To Stop Climate Change, We Must Grow Movements of Moral Force

Today, from Syria to California, climate change is costing us lives and livelihood. The headlines are new, but our knowledge of the problem is not. The Nixon administration was warned about climate change in 1969, and fossil fuel companies and the U.S. Congress were aware of it in the 1980s. Since then, 30 years have passed and progress has been inadequate.

International negotiations have produced little of tangible value. Half of the American government denies climate change's existence. And many of our great institutions of learning (such as my alma mater, Harvard) still insist that it's their God-given right to profit from the most damaging of fossil fuels.

Even accounting for the progress that has been made, if we are to succeed in stopping climate change, we cannot let the next 30 years be like the last.

Until now, the issue of climate change has been confined primarily to the technocratic and elite spheres of society. In essence, technocrats deliver climate change solutions to political elites, who then try to implement those solutions through market-based policies. The main problem with this strategy is that it hasn't worked: technocrats and elites alone have not been able to overcome the vested interests and ideologies that oppose action. And, at the end of the day, the cost to technocrats and elites for failure on climate is low.

As a society, we can't keep pursuing this failed strategy. We must do something different.

To stop climate change, we must break the monopoly that technocrats and elites have on the issue and empower the moral and popular spheres of society. This is how long-term, unignorable political pressure can be generated on climate, and social movements are the vehicles by which this is done. Today, organizations like and others are hard at work creating these social movements. Ultimately, to stop climate change, these movements must be grounded not just in political goals but also in moral force. That is to say: they must redefine right and wrong within societies.

Why must we invoke morality in fighting climate change?

The physics of climate change, itself, points to the need for movements of moral force. Climate change has a long-term nature: the lag between cause (released greenhouse gases) and effect (climate change and impacts) is roughly half a century. So although the harms of climate change are completely real, the battle in any given moment (despite the protestations of some technocrats) is always -- inescapably -- one of principle.

Climate change also has a collective nature: it is a global commons problem, meaning that purely self-interested behavior provides short-term individual benefit but long-term collective harm. The result is that a norm of selfishness leads to collective destruction, and the straightforward conclusion is that selfishness on climate must not be permitted as an acceptable behavior. (Note that many university trustees -- confronted with fossil fuel divestment campaigns -- currently argue that they are obligated to engage in purely self-interested behavior, even though they know that this behavior, writ large, is disastrous and therefore grossly irresponsible.)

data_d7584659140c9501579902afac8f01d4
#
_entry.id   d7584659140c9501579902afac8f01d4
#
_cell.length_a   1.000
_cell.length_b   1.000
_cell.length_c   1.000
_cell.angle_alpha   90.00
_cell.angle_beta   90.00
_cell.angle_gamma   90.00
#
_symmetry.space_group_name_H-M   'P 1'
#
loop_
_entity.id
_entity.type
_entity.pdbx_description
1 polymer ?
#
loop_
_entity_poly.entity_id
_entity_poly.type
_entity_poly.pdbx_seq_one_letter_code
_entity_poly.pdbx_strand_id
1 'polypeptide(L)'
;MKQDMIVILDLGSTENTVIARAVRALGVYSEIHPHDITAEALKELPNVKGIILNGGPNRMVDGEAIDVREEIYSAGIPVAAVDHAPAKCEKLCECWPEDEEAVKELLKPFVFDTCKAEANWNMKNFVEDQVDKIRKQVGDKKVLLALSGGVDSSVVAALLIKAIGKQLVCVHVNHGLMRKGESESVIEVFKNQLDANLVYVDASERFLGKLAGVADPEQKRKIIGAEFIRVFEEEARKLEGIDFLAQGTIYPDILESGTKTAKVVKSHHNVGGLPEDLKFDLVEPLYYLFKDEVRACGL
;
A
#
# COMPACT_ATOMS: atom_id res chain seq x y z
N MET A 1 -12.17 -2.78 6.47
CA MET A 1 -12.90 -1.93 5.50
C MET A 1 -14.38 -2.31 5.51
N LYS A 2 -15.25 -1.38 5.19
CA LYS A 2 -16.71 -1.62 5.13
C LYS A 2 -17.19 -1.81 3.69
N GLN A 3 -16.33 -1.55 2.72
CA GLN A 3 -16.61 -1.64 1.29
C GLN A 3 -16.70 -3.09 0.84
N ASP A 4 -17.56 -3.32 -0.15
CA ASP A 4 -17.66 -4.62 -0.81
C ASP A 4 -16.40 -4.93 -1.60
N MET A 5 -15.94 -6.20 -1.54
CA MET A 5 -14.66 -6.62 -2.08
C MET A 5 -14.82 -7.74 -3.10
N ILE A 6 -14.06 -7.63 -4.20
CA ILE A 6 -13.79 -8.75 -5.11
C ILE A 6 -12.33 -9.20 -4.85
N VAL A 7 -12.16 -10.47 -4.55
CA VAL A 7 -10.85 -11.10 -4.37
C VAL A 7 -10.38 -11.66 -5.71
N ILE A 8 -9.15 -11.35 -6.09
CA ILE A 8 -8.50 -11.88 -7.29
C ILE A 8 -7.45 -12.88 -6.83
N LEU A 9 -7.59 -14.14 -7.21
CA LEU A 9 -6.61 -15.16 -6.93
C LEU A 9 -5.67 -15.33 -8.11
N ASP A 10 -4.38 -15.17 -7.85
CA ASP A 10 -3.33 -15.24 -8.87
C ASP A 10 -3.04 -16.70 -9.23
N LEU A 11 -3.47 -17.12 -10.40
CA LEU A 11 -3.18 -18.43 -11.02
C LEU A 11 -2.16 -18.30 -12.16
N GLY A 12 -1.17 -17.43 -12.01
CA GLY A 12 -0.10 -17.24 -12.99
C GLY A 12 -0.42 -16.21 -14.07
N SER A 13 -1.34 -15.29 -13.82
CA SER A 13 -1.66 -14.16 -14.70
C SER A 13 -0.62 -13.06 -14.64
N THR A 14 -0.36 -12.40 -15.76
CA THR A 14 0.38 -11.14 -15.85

The long-term and collective characteristics of climate change are and will always be unavoidable. In response to such long-term, collective problems, technocratic decision-making tools (which typically consist of short-term, self-interested cost-benefit analyses) tend to rationalize inaction. But moral reasoning can motivate action in response to these problems, and that is one reason why moral reasoning is a socially and evolutionarily powerful force.

Additionally, the need for social movements of moral force is evident from climate politics. Technocrats and elites are insulated from the ravages of climate change: failure costs them sleep, not their crops or businesses or lives -- and that makes democratizing climate politics right and just. And there is also a need to generate much greater political pressure on climate; that makes democratizing climate politics pragmatic. How are political issues democratized? By bringing them into the moral sphere, because moral reasoning is the most democratic form of reasoning.

Fortunately, these social movements of moral force are today being grown. Acts of civil disobedience erode the authority of the status quo. Litigation forces us to examine the injustice of climate change in detail. Fossil fuel divestment confronts institutional complacency around the world. And grassroots civil society groups change politics in homes and statehouses. But we must grow these movements further -- and create more. We need more leaders to rise up -- both the good and the flawed. And we must find common moral ground with those whom we disagree with politically, because to disrupt deadlocked politics, we must destroy old battle lines.

There are some who dismiss humankind's ability to rise to the challenge of stopping climate change, and they tend to proclaim themselves (often rather seriously) as realists. In truth: they are merely apologists for failure, and ignorant of history as well. The past and present show us well that movements of moral force can and do transform societies. The potential efficacy of such movements is not in doubt. Therefore, the question is not whether we can rise to the challenge, but how far we are willing to go in that mission.

Today, when we assess the problem of climate change, we know that we can't let the next thirty years be like the last. Now, we must be pragmatic. We must do what success requires. And the very nature of climate change tells us: to succeed, in the end, we must grow movements of moral force.